Changes in aldehyde oxidase activity and gene expression in Solanum lycopersicum L. shoots under salicylic acid pre-treatment and subsequent salt stress

Edit Horváth, Ágnes Gallé, Ágnes Szepesi, Irma Tari, Jolán Csiszár

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2 Citations (Scopus)


The plant hormone abscisic acid (ABA) plays essential role in adaptation and response processes in plants by modifying a number of gene expressions. Aldehyde oxidases (AOs) may participate in stress responses, because it catalyzes the oxidation of abscisic aldehyde to ABA, in the last step of ABA synthesis. In this work the expression levels of the three known tomato AO genes were monitored by quantitative real-time PCR (QRT-PCR) after 3-weeks pre-treatment with two salicylic acid (SA) concentrations followed by 1-week-long salt stress. The 10 4 M SA pre-treatment, but not the 10 7 M SA, increased the SlAO2 gene expression, and both SA concentrations increased the transcript amount of SlAO3. The high salinity treatment for one week increased slightly only SlAO2 gene expression in the control shoots. The AO1 enzyme activity, which was studied with native polyacrylamide gel electrophoresis, was on control level after 4-week pre-treatment with 10 4 M SA, but decreased using 10 7 M SA. One-week 100 mM NaCl treatment decreased the activity of the AO1 isoenzyme excluding the 10 7 M SA pre-treatment. These moderate changes in the gene expressions and enzyme activities may contribute in the acclimation of 10 4 M SA pre-treated tomato plants to subsequent salt stress.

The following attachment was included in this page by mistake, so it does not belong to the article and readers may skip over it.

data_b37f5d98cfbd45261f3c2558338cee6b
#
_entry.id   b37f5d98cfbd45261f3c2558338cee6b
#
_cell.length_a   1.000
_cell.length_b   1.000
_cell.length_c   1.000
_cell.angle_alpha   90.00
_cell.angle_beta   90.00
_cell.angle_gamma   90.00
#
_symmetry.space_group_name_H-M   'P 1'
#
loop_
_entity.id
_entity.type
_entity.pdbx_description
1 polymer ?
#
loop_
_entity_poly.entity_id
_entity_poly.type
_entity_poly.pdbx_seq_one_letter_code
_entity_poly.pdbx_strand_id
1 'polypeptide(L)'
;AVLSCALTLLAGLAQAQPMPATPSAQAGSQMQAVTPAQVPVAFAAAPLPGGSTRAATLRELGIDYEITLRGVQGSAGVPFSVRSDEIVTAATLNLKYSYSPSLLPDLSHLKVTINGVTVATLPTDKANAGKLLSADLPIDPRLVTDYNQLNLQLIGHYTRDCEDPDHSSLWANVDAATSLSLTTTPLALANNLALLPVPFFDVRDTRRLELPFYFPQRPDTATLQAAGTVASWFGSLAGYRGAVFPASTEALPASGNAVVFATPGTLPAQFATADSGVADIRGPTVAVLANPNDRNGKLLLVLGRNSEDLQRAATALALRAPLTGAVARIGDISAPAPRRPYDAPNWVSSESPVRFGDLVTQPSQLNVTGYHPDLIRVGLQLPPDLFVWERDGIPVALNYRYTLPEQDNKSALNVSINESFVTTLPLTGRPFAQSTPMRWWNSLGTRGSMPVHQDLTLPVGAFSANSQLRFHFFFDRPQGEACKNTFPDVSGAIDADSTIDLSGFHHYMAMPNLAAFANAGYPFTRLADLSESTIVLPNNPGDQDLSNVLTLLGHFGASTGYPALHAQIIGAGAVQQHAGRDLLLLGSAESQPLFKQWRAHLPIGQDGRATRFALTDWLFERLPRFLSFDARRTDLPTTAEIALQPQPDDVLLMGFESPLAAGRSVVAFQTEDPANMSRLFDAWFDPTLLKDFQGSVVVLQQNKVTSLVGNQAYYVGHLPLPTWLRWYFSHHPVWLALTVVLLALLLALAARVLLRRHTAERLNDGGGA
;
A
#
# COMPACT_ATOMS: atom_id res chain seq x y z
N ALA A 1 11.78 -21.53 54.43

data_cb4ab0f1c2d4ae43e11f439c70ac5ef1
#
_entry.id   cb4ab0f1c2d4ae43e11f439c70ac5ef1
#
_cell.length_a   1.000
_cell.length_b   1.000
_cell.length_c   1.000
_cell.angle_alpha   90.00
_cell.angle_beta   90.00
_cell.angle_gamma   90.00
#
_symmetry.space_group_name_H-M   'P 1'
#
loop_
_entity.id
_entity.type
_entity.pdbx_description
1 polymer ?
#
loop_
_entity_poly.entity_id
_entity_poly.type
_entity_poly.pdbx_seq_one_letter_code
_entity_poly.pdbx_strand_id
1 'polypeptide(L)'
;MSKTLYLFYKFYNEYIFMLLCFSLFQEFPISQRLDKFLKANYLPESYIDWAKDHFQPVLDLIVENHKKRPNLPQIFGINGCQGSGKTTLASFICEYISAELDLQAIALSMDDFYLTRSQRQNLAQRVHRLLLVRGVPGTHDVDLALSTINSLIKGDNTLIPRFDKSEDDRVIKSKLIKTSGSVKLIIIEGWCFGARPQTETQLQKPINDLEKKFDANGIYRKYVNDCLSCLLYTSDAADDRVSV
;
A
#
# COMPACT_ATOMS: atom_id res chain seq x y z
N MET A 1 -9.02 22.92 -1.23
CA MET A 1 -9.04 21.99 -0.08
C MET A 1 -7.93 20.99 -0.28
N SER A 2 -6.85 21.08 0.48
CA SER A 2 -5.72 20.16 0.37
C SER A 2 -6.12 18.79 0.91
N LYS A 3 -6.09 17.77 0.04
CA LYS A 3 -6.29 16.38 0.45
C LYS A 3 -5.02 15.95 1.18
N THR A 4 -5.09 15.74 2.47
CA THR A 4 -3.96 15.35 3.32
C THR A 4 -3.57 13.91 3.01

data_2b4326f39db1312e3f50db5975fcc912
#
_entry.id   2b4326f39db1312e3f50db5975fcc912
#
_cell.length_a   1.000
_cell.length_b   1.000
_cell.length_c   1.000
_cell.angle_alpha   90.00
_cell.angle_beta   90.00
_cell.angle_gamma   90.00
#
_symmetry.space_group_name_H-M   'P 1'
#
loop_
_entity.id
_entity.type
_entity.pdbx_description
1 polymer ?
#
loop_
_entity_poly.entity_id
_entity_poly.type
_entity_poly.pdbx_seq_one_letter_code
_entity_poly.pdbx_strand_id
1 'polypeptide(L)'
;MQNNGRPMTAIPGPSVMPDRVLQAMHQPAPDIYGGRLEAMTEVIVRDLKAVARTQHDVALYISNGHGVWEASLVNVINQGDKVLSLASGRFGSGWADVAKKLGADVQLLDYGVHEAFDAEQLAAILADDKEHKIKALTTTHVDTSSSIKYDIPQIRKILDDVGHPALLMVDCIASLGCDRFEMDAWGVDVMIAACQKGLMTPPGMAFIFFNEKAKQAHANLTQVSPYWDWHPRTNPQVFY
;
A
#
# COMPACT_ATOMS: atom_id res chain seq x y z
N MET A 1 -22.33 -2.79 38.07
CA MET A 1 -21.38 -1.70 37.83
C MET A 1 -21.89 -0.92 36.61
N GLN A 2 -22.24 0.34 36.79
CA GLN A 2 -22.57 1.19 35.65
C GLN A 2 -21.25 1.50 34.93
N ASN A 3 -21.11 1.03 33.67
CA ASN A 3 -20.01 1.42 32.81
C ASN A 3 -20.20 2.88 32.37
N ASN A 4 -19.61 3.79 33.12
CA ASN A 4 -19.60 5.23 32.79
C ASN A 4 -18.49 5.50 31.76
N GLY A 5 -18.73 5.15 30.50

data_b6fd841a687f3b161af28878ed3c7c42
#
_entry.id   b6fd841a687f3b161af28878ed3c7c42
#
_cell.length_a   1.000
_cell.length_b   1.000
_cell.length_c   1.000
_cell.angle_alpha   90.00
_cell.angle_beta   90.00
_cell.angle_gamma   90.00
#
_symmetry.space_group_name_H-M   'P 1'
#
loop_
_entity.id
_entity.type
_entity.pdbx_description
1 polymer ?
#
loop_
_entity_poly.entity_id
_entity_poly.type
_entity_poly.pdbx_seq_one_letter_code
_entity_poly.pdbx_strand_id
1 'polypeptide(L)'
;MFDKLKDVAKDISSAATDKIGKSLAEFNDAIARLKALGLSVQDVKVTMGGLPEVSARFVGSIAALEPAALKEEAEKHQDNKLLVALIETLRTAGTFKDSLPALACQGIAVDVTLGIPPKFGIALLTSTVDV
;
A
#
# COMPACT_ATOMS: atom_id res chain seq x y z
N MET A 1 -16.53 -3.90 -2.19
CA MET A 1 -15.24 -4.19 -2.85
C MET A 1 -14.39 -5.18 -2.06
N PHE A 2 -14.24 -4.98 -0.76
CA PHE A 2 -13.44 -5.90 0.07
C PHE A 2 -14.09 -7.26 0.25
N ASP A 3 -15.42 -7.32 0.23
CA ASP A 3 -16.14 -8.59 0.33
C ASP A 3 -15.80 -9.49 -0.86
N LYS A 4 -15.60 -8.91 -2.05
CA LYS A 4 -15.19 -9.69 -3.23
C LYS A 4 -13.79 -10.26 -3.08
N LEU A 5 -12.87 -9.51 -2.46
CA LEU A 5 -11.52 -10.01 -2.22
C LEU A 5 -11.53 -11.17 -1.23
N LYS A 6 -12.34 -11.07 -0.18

Original languageEnglish
Pages (from-to)83-85
Number of pages3
JournalActa Biologica Szegediensis
Issue number1
Publication statusPublished - Dec 15 2011



  • Aldehyde oxidase
  • Nacl stress
  • Salicylic acid
  • Solanum lycopersicum

ASJC Scopus subject areas

  • Biochemistry, Genetics and Molecular Biology(all)
  • Agricultural and Biological Sciences(all)

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